Marvel Madness

That Time Spider-Man Had a Mental Breakdown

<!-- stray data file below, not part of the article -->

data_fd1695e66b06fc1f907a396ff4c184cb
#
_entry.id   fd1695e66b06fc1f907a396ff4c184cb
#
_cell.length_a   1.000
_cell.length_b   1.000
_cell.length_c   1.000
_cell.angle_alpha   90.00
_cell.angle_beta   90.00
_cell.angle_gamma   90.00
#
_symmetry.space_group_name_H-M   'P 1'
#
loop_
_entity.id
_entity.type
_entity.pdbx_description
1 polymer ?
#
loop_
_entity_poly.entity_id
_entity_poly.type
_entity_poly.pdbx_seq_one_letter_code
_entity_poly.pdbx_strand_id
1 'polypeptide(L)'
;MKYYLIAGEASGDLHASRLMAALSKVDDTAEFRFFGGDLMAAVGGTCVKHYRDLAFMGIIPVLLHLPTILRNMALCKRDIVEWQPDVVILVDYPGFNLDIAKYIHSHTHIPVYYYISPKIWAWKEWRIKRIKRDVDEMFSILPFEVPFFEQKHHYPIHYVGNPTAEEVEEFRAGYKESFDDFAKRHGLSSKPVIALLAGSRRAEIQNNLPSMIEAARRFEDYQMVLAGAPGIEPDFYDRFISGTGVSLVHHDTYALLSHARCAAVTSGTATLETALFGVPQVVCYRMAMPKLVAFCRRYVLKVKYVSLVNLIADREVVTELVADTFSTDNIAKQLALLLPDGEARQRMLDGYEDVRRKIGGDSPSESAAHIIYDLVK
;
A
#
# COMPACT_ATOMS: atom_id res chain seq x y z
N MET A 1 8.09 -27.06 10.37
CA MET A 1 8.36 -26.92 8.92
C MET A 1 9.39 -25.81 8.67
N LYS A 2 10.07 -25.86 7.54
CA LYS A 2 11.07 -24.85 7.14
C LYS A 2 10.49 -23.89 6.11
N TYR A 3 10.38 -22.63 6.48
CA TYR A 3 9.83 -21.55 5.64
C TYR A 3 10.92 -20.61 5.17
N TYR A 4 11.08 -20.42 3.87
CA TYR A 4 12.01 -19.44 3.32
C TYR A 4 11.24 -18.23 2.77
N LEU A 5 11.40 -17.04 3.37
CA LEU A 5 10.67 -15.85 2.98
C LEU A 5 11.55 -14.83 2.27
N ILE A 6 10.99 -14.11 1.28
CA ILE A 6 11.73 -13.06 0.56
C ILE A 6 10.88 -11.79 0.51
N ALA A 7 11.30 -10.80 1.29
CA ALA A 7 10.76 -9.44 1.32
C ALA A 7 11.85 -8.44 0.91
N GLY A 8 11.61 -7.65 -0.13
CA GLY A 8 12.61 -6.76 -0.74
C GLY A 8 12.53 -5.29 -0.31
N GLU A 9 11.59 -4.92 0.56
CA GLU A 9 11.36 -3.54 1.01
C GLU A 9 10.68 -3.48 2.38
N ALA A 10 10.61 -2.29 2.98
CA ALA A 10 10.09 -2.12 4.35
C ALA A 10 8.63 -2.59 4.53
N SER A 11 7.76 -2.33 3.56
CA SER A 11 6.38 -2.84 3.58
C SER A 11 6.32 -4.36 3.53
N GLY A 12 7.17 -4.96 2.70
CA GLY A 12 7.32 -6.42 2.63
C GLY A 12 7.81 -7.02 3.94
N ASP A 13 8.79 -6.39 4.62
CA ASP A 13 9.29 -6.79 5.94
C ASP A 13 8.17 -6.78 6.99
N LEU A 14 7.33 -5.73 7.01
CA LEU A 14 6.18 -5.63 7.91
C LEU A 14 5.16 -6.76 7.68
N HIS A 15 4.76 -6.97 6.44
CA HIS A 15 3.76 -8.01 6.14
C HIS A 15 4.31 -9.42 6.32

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I don’t know what it is about Spider-Man, but the guy really lends himself to some truly fun and goofy stories. It may just be the dynamic between Stan Lee and Steve Ditko, it could be the power-set of the titular hero, or it could be because he fights some of the silliest villains in the Marvel Universe, but whatever the cause, Spider-Man is usually a good source of fun Marvel stories. I’ve been re-reading the classic Lee/Ditko run lately, and I’ve kind of reached a point similarly to the one I’ve been having in my read of the various Doctor Strange series’. They’re kind of all ridiculous, and could easily all be installments of Marvel Madness. I mean, things like Spider-Man defeating the Sandman by sucking him up with a high-tech vacuum were happening basically every issue. But every now and then some story pops up that so utterly delights me that I can’t help but bring it to you. And today is one such story. Because this issue has a whole lot of things that are relevant to my comic book interests. We have Spider-Man dealing with the tremendous strain of being Spider-Man, we have nonsensical Peter Parker relationship drama, we have a twist villain, we have some prominent J Jonah Jameson, and most importantly, we have a shockingly convoluted plot. Just toss in Doctor Doom and the Juggernaut and you would have the perfect Marvel comic. To me at least.